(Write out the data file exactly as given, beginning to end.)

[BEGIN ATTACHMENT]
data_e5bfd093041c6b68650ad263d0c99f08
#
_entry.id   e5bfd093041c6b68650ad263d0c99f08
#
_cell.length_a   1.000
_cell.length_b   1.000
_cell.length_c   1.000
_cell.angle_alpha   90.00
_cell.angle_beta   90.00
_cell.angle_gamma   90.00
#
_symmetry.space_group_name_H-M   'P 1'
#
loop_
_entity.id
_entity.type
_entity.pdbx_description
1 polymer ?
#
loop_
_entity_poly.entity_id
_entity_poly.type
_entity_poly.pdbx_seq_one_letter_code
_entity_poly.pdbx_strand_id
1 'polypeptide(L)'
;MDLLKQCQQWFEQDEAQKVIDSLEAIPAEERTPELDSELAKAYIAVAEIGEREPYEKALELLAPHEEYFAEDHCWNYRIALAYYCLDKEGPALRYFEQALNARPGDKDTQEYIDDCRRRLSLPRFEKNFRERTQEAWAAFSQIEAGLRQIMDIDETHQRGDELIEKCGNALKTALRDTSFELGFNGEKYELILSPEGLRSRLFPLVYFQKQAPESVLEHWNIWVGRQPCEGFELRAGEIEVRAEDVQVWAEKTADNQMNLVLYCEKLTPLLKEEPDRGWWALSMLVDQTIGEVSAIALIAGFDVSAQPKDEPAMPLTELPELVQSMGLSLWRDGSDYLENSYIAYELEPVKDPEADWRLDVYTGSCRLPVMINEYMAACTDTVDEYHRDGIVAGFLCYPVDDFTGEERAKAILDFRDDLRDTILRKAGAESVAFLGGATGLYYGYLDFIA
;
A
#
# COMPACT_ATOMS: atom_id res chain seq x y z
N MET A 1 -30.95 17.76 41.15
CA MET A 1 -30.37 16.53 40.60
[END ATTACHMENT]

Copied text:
data_e5bfd093041c6b68650ad263d0c99f08
#
_entry.id   e5bfd093041c6b68650ad263d0c99f08
#
_cell.length_a   1.000
_cell.length_b   1.000
_cell.length_c   1.000
_cell.angle_alpha   90.00
_cell.angle_beta   90.00
_cell.angle_gamma   90.00
#
_symmetry.space_group_name_H-M   'P 1'
#
loop_
_entity.id
_entity.type
_entity.pdbx_description
1 polymer ?
#
loop_
_entity_poly.entity_id
_entity_poly.type
_entity_poly.pdbx_seq_one_letter_code
_entity_poly.pdbx_strand_id
1 'polypeptide(L)'
;MDLLKQCQQWFEQDEAQKVIDSLEAIPAEERTPELDSELAKAYIAVAEIGEREPYEKALELLAPHEEYFAEDHCWNYRIALAYYCLDKEGPALRYFEQALNARPGDKDTQEYIDDCRRRLSLPRFEKNFRERTQEAWAAFSQIEAGLRQIMDIDETHQRGDELIEKCGNALKTALRDTSFELGFNGEKYELILSPEGLRSRLFPLVYFQKQAPESVLEHWNIWVGRQPCEGFELRAGEIEVRAEDVQVWAEKTADNQMNLVLYCEKLTPLLKEEPDRGWWALSMLVDQTIGEVSAIALIAGFDVSAQPKDEPAMPLTELPELVQSMGLSLWRDGSDYLENSYIAYELEPVKDPEADWRLDVYTGSCRLPVMINEYMAACTDTVDEYHRDGIVAGFLCYPVDDFTGEERAKAILDFRDDLRDTILRKAGAESVAFLGGATGLYYGYLDFIA
;
A
#
# COMPACT_ATOMS: atom_id res chain seq x y z
N MET A 1 -30.95 17.76 41.15
CA MET A 1 -30.37 16.53 40.60